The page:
>    notification, so that user B may appear to have moved even when
>    static.
>
>
>
> On Sun, Aug 20, 2017 at 6:34 PM, Martin Thomson <[email protected]>
> wrote:
>>
>> Hi David,
>>
>> Can you explain more about why you believe that a lower-layer protocol
>> needs to be used?
>>
>> I remember a similar discussion about this about 10 years ago with
>> GEOPRIV.  Then it was asserted that DHCP was the only protocol that
>> could deliver location information to user equipment.  That discussion
>> took a long time, but ultimately ended with an HTTP-based protocol.  I
>> have no desire to repeat that experience.
>>
>> It seems like this is - at least in part - based in how this might be
>> configured.  That is, you believe that a lower-layer protocol offers
>> no option for misconfiguration.  Is that correct?  Have I missed
>> something?
>>
>>
>> On 20 August 2017 at 00:12, David Bird <[email protected]> wrote:
>> > HI Tommy,
>> >
>> > Agreed that RFC7710 is lacking notification of captive portal existence,
>> > it
>> > only provides configuration information. ICMP would provide the
>> > notification, as it does today for other forms of destination
>> > unreachable,
>> > port unreachable, etc. In your first reply, I thought you were
>> > suggesting
>> > that RFC7710 was at play along side PvD DHCP/RA (and I wasn't clear what
>> > you
>> > meant by DHCP/RA).
>> >
>> > I think we both also agree that taking about both a Capport API *and*
>> > PvD is
>> > adding to the confusion and we ultimately will not want two "APIs".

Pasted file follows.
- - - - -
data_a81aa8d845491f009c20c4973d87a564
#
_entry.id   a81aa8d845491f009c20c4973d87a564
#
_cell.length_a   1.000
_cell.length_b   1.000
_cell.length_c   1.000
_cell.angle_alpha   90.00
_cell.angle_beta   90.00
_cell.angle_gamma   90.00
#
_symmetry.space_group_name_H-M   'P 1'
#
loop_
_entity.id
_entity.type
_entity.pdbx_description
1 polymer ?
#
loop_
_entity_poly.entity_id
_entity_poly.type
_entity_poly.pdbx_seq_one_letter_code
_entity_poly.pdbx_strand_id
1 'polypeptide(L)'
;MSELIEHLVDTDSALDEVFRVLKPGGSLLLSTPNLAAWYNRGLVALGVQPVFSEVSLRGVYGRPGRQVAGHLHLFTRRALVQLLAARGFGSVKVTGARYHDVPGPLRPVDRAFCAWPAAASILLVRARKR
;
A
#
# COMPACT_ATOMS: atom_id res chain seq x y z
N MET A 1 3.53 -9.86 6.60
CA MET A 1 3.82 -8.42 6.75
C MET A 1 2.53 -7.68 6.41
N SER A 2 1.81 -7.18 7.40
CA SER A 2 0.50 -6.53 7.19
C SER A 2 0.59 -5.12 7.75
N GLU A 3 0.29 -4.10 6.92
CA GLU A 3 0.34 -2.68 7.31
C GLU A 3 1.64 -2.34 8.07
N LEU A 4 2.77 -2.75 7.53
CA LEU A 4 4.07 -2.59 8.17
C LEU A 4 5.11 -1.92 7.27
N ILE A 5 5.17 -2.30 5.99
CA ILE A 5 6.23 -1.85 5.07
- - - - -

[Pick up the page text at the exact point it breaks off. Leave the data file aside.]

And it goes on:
>> >
>> > ICMP today delivers more than hints... it provides signaling that can
>> > directly influence traffic. Yes, there are security concerns around
>> > ICMP,
>> > which is why it is common for it to be filtered out of networks (which
>> > is a
>> > good think for Capport ICMP, it is only for the edge network).
>> >
>> > Regarding ICMP and the "content details of the network" ... I think that
>> > statement conflates policy and enforcement. ICMP provides (as today)
>> > notification of enforcement, and RFC7710 provides where to find out
>> > about
>> > the policy (ToS, etc).
>> >
>> > The JSON API becomes a "web service" when it has a http(s):// in front
>> > of it
>> > :) .. but, indeed, my concern is in the transport protocol. It being a
>> > URL
>> > signals that this is meant to be deployed alongside the portal, or
>> > otherwise
>> > 'remotely'... Vendors will likely have a "PvD URL: " configuration
>> > dialog
>> > ... and there will be many hotspot services companies updating their
>> > "Howto"
>> > instructions with their PvD URL info... it is a web service.
>> >
>> > I welcome suggestions that put that JSON API into a lower layer network
>> > protocol. We could stuff JSON into ICMP :)
>> >
>> > Maybe there is a way to merge ICMP and PvD -- to where ICMP provides the
>> > notification (with tokens) and PvD provides the policy (based on these
>> > tokens) (?)
>> >
>> > With regard to vendor (NAS/UE) cooperation, perhaps PvD could be a new